Academic journal article Economic Commentary (Cleveland)

Raising the Deposit-Insurance Limit: A Bad Idea Whose Time Has Come?

Academic journal article Economic Commentary (Cleveland)

Raising the Deposit-Insurance Limit: A Bad Idea Whose Time Has Come?

Article excerpt

Federal deposit insurance protects the savings of small depositors, but it increases the likelihood that banks will take risks they otherwise would not have. Some bankers have suggested doubling the level of coverage, from $100,000 to $200,000. While such an increase may put smaller banks on a level playing field with larger ones, it exceeds the amount necessary to protect small savers and is unfair to taxpayers.

We at the FDIC are undertaking a comprehensive review of our deposit insurance system. I want to take a hard look at certain issues, including: (1 ) Does the deposit insurance system create the right incentives? (2) Is the system fair? (3) What is the right coverage level?

Donna Tanoue, Chairman Federal Deposit Insurance Corporation1

Is there any reason why the American people should be taxed to guarantee the debts of banks any more than they should be taxed to guarantee the debts of other institutions, including the merchants, the industries, and the mills of the country?

Senator Carter Glass Author of the Banking Act of 1933`

Less than a decade has passed since the enactment of the Federal Deposit Insurance Corporation Improvement Act of 1991 (FDICIA). FDICIA represented the final legislative response to the thrift debacle and regional banking problems of the 1980s. This statute enacted needed reforms to our system of bank supervision and regulation and to federal deposit insurance, including prompt corrective action, risk-adjusted deposit-insurance premiums, and discount-window-lending reforms. However, these provisions in FDICIA fall short of comprehensive reform of the intricate system of depository-institution regulations and financial-safety-net subsidies.

Since the passage of FDICIA, Congress has enacted two important pieces of financial sector legislation. In 1994 the Reigle-Neal Act removed most of the remaining restrictions to interstate consolidation of the banking system. Last year the Financial Modernization Act of 1999 (FMA) was signed into law. Also known as the Gramm-Leach-Bliley Act, this statute represents the single most important set of regulatory reforms since the Glass-Steagall Act of 1933. The FMA repeals many of the provisions of the Glass-Steagall and Bank Holding Company acts that prohibit or limit the affiliation of banks with other nondepository financial firms.3 The cumulative effect of these post-FDICIA statutes will be to accelerate the trend toward a financial system that is more integrated in terms of activities and products-a single financial firm will be able to provide commercial banking, investment banking, and insurance products. In addition, these reforms have resulted in a banking system that is more geographically integrated as the interstate consolidation of the banking system continues.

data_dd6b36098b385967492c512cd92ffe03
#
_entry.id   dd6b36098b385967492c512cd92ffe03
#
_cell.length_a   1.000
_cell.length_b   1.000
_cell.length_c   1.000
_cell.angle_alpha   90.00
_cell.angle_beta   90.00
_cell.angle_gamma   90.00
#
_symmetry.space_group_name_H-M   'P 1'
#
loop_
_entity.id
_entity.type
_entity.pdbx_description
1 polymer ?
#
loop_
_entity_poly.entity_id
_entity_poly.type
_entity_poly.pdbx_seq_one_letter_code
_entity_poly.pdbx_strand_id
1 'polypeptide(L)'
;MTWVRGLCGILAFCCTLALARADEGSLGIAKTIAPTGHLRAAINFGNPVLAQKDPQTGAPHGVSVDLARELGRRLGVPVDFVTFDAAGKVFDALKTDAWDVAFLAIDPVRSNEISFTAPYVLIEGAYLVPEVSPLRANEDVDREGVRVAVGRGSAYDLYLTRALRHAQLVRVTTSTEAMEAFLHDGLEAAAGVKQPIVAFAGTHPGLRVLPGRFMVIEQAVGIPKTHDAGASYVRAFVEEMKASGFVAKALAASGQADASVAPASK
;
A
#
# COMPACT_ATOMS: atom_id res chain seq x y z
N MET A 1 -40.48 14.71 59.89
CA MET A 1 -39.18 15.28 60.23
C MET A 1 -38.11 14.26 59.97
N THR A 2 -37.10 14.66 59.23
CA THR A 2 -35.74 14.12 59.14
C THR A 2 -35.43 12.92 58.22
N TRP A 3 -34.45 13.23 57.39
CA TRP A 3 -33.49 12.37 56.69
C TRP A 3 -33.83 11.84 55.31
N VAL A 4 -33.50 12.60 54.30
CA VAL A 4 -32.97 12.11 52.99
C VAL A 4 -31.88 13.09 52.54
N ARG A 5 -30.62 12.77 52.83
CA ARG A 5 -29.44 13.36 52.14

From the perspective of federal deposit insurance, the financial reforms of the 1990s were a mixed blessing. Lessons from banking history indicate that extending the geographic reach of banking organizations increases the stability of their funding and diversification of their assets, thereby reducing the need for federal deposit insurance 4 On the other hand, the resulting consolidation of the financial sector is spawning larger and more complex banking organizations-- ones that may be increasingly difficult to supervise adequately. If financial reform results in institutions too large or complex to effectively discipline, then an unintended effect of the post-FDICIA reforms will be the de facto extension of federal deposit insurance to a larger part of the financial system. As the involvement of the Federal Reserve Bank of New York in the privately funded rescue of Long Term Capital Management in 1998 illustrates, policymakers may be reluctant to allow markets to fully discipline financial firms when the impact of the failure of a firm on the short-run stability of the financial system is uncertain. There is little doubt that as regulators and policymakers work to implement the provisions of the FMA, reforms to the structure of financial regulation and to federal deposit insurance will be considered. …

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